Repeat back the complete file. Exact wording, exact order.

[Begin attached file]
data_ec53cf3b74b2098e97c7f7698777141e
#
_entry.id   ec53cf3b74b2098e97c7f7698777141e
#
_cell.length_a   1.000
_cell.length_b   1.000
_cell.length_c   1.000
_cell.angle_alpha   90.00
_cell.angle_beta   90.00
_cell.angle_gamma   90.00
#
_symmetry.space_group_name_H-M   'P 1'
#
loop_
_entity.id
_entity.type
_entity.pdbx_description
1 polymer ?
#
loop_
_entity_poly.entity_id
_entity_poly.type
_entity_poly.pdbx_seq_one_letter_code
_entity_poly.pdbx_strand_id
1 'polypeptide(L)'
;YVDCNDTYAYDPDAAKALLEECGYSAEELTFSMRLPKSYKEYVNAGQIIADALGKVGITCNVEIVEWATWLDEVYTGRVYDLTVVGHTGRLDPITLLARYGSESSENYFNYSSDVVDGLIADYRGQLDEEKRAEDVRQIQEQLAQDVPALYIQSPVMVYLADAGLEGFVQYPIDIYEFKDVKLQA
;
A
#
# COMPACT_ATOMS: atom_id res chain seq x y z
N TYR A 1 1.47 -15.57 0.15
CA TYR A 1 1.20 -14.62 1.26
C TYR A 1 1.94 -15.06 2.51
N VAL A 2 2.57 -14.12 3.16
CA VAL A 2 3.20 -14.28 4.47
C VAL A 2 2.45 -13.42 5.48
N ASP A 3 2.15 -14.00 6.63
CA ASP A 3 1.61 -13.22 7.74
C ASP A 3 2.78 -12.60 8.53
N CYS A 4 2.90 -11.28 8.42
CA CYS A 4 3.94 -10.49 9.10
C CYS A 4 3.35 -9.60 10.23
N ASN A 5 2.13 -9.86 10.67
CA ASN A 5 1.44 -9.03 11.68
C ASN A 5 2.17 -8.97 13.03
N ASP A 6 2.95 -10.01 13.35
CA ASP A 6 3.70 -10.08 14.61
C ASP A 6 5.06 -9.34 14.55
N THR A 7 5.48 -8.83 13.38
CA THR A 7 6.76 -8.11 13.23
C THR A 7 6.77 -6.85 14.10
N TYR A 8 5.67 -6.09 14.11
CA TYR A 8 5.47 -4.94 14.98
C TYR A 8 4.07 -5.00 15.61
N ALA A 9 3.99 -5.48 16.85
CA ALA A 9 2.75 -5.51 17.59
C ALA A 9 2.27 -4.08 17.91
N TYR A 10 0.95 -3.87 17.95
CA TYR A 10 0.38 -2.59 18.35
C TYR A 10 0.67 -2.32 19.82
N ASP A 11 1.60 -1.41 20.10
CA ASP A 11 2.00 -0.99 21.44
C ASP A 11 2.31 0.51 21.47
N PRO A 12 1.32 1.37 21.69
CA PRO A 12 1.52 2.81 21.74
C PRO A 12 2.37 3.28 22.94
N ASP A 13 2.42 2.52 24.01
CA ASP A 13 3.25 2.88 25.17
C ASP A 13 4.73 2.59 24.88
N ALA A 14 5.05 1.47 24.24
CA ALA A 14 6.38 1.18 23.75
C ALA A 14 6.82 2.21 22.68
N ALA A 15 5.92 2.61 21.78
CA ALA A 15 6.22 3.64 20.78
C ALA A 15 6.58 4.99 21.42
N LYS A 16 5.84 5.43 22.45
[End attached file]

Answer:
data_ec53cf3b74b2098e97c7f7698777141e
#
_entry.id   ec53cf3b74b2098e97c7f7698777141e
#
_cell.length_a   1.000
_cell.length_b   1.000
_cell.length_c   1.000
_cell.angle_alpha   90.00
_cell.angle_beta   90.00
_cell.angle_gamma   90.00
#
_symmetry.space_group_name_H-M   'P 1'
#
loop_
_entity.id
_entity.type
_entity.pdbx_description
1 polymer ?
#
loop_
_entity_poly.entity_id
_entity_poly.type
_entity_poly.pdbx_seq_one_letter_code
_entity_poly.pdbx_strand_id
1 'polypeptide(L)'
;YVDCNDTYAYDPDAAKALLEECGYSAEELTFSMRLPKSYKEYVNAGQIIADALGKVGITCNVEIVEWATWLDEVYTGRVYDLTVVGHTGRLDPITLLARYGSESSENYFNYSSDVVDGLIADYRGQLDEEKRAEDVRQIQEQLAQDVPALYIQSPVMVYLADAGLEGFVQYPIDIYEFKDVKLQA
;
A
#
# COMPACT_ATOMS: atom_id res chain seq x y z
N TYR A 1 1.47 -15.57 0.15
CA TYR A 1 1.20 -14.62 1.26
C TYR A 1 1.94 -15.06 2.51
N VAL A 2 2.57 -14.12 3.16
CA VAL A 2 3.20 -14.28 4.47
C VAL A 2 2.45 -13.42 5.48
N ASP A 3 2.15 -14.00 6.63
CA ASP A 3 1.61 -13.22 7.74
C ASP A 3 2.78 -12.60 8.53
N CYS A 4 2.90 -11.28 8.42
CA CYS A 4 3.94 -10.49 9.10
C CYS A 4 3.35 -9.60 10.23
N ASN A 5 2.13 -9.86 10.67
CA ASN A 5 1.44 -9.03 11.68
C ASN A 5 2.17 -8.97 13.03
N ASP A 6 2.95 -10.01 13.35
CA ASP A 6 3.70 -10.08 14.61
C ASP A 6 5.06 -9.34 14.55
N THR A 7 5.48 -8.83 13.38
CA THR A 7 6.76 -8.11 13.23
C THR A 7 6.77 -6.85 14.10
N TYR A 8 5.67 -6.09 14.11
CA TYR A 8 5.47 -4.94 14.98
C TYR A 8 4.07 -5.00 15.61
N ALA A 9 3.99 -5.48 16.85
CA ALA A 9 2.75 -5.51 17.59
C ALA A 9 2.27 -4.08 17.91
N TYR A 10 0.95 -3.87 17.95
CA TYR A 10 0.38 -2.59 18.35
C TYR A 10 0.67 -2.32 19.82
N ASP A 11 1.60 -1.41 20.10
CA ASP A 11 2.00 -0.99 21.44
C ASP A 11 2.31 0.51 21.47
N PRO A 12 1.32 1.37 21.69
CA PRO A 12 1.52 2.81 21.74
C PRO A 12 2.37 3.28 22.94
N ASP A 13 2.42 2.52 24.01
CA ASP A 13 3.25 2.88 25.17
C ASP A 13 4.73 2.59 24.88
N ALA A 14 5.05 1.47 24.24
CA ALA A 14 6.38 1.18 23.75
C ALA A 14 6.82 2.21 22.68
N ALA A 15 5.92 2.61 21.78
CA ALA A 15 6.22 3.64 20.78
C ALA A 15 6.58 4.99 21.42
N LYS A 16 5.84 5.43 22.45